Case Study I (c): Practicum in Dialectical Team Interventions

In this course, students work with members of a team of their choice in order to better manage complexity with the aid of holistic and systemic, “dialectical”, thinking. Focusing on a central team task, they model for team members how to deepen collaboration and partnership in the team by closely listening to others’ task and interpersonal issues. In paying close attention to team discourse, they learn how to facilitate the untrammelled flow of ideas and proposals for solving both well-defined and heretofore ill-defined team problems. Helped by discussions in the study cohort, participants develop pertinent dialectical thinking exercises for their team, both to promote members’ interpersonal functioning and to reflectively deepen their approach to team tasks. They also help team members pay attention to the relationship of their own team to other teams with which they collaborate or compete in the organization.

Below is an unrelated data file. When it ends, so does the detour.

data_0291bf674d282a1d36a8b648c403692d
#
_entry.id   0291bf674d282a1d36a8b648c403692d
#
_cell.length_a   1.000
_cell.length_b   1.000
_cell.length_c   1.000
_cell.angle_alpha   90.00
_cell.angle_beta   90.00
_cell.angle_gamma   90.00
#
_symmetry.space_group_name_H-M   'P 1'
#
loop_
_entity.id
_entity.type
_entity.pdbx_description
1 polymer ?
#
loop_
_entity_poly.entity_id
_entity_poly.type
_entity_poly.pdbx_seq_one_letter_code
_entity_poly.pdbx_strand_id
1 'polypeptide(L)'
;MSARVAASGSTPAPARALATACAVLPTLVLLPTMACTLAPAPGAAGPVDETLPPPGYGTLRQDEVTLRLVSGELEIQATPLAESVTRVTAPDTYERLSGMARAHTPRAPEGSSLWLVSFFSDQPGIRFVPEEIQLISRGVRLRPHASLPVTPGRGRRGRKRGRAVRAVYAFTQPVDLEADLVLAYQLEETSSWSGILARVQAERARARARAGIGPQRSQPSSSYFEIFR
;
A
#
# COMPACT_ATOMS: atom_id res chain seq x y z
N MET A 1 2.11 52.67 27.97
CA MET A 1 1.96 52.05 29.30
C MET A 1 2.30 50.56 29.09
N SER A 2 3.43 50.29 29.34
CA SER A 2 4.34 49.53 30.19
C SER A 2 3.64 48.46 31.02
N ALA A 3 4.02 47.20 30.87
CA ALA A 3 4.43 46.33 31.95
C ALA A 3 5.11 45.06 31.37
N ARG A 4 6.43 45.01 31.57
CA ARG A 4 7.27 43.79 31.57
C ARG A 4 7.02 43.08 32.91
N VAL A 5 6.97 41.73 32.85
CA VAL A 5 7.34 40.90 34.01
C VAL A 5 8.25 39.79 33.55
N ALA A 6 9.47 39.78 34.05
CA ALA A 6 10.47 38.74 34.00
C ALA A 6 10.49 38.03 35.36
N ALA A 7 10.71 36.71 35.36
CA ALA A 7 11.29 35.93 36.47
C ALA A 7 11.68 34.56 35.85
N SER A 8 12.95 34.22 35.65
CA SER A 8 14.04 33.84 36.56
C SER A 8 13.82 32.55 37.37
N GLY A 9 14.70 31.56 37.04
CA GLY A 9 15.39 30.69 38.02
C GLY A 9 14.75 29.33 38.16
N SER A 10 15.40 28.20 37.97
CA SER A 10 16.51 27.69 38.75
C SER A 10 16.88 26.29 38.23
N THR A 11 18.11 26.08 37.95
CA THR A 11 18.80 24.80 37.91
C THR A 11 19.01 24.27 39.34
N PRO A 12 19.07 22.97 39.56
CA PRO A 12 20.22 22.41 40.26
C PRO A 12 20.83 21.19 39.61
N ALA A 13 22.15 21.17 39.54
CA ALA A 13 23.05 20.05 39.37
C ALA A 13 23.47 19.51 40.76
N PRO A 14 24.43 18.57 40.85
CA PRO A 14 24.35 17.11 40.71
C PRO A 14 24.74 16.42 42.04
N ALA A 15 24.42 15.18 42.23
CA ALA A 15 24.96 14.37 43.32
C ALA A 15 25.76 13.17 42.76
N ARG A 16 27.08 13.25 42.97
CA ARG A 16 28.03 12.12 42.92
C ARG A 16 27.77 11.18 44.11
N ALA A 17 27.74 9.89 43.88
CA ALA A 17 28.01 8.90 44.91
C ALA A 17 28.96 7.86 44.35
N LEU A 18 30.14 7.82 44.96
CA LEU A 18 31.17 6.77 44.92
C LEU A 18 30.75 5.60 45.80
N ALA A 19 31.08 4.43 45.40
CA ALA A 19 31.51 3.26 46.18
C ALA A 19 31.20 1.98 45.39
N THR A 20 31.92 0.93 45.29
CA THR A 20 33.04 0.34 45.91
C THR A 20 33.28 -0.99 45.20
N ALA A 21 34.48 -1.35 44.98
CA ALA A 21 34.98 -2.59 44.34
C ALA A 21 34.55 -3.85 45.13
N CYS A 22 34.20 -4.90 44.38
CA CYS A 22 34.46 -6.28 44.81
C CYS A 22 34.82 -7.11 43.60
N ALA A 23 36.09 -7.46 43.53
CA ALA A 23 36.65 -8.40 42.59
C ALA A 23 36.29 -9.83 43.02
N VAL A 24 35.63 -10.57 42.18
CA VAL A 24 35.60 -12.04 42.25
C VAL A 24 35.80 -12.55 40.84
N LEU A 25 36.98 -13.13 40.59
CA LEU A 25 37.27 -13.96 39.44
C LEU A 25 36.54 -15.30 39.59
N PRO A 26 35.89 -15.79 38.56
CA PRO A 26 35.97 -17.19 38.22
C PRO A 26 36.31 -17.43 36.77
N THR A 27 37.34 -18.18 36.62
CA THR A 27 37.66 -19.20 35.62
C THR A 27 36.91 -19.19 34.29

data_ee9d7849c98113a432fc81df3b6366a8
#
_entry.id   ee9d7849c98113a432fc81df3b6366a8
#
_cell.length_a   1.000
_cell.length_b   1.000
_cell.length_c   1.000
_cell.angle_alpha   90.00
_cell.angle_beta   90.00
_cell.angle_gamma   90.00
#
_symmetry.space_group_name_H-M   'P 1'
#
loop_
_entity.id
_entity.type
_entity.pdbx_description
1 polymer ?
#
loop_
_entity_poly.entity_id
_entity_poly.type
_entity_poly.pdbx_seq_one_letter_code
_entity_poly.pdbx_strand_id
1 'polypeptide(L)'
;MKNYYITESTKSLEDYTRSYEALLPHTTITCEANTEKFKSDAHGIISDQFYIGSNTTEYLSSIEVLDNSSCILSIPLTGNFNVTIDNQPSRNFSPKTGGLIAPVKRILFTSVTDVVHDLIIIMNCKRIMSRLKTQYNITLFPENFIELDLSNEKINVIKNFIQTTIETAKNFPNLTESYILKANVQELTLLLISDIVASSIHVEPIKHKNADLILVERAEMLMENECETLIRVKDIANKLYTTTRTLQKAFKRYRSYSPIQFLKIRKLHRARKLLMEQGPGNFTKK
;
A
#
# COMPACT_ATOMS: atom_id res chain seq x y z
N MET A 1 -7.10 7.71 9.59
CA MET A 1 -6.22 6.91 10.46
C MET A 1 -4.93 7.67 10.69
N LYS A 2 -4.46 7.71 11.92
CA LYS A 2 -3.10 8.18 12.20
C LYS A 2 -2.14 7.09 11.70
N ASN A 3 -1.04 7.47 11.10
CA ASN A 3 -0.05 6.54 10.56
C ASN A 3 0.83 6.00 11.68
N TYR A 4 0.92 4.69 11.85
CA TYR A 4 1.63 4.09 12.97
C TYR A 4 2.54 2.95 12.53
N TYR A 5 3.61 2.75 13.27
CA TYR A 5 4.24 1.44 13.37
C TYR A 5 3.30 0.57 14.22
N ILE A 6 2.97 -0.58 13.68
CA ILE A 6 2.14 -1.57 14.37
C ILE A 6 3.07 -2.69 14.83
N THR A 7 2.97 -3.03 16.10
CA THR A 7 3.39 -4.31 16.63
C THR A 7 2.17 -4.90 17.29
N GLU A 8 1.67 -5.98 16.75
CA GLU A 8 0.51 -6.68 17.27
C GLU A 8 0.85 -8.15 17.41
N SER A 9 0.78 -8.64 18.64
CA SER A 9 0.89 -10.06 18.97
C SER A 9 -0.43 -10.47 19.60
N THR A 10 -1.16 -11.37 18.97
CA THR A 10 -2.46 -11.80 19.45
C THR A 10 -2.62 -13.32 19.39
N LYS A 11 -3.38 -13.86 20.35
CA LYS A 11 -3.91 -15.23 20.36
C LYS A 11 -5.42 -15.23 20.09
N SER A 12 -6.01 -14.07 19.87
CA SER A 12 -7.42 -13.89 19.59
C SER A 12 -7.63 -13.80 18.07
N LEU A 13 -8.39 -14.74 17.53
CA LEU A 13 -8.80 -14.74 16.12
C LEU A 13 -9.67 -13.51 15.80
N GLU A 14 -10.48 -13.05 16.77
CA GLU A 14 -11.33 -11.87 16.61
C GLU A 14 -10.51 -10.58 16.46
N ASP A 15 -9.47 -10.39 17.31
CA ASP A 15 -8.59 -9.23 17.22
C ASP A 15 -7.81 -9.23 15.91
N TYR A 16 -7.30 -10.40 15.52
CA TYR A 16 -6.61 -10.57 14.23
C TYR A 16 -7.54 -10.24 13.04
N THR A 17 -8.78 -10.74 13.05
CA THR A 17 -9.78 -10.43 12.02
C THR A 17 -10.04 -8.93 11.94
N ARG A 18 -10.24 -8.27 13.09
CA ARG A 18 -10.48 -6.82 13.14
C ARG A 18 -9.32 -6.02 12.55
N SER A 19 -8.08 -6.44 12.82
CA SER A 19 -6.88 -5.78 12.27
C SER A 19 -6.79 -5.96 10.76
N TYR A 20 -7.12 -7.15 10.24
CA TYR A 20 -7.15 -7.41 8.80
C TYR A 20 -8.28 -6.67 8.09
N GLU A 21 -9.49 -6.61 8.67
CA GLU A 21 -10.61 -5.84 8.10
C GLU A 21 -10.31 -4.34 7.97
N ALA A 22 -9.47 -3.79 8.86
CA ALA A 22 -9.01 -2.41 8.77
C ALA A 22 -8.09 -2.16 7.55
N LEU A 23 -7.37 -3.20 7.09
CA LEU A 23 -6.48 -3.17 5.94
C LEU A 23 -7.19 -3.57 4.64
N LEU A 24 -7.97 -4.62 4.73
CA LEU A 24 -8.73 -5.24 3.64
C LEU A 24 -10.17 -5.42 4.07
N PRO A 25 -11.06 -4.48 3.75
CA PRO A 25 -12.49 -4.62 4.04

Students obtain a course certificate by submitting to the instructor a written free-form report (about 10 pp.) on how, under their guidance, the team has developed a greater aptitude for defining and pursuing topics and goals crucial for the team’s success. In the report, they spell out details of the results of their interventions during the duration of the course, framing their team evaluation in terms of a social-emotional as well as cognitive perspective. Optimal reports also describe what growth assignments the student has developed for team members’ future work, and how this growth assignment relates to the goal of self-coaching in the team.

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Author: Otto Laske

I am the founder and director of IDM, the Interdevelopmental Institute. My background is in philosophy, psychology, consulting, and coaching based on developmental theory to which I have mightily contributed myself. See the blogs at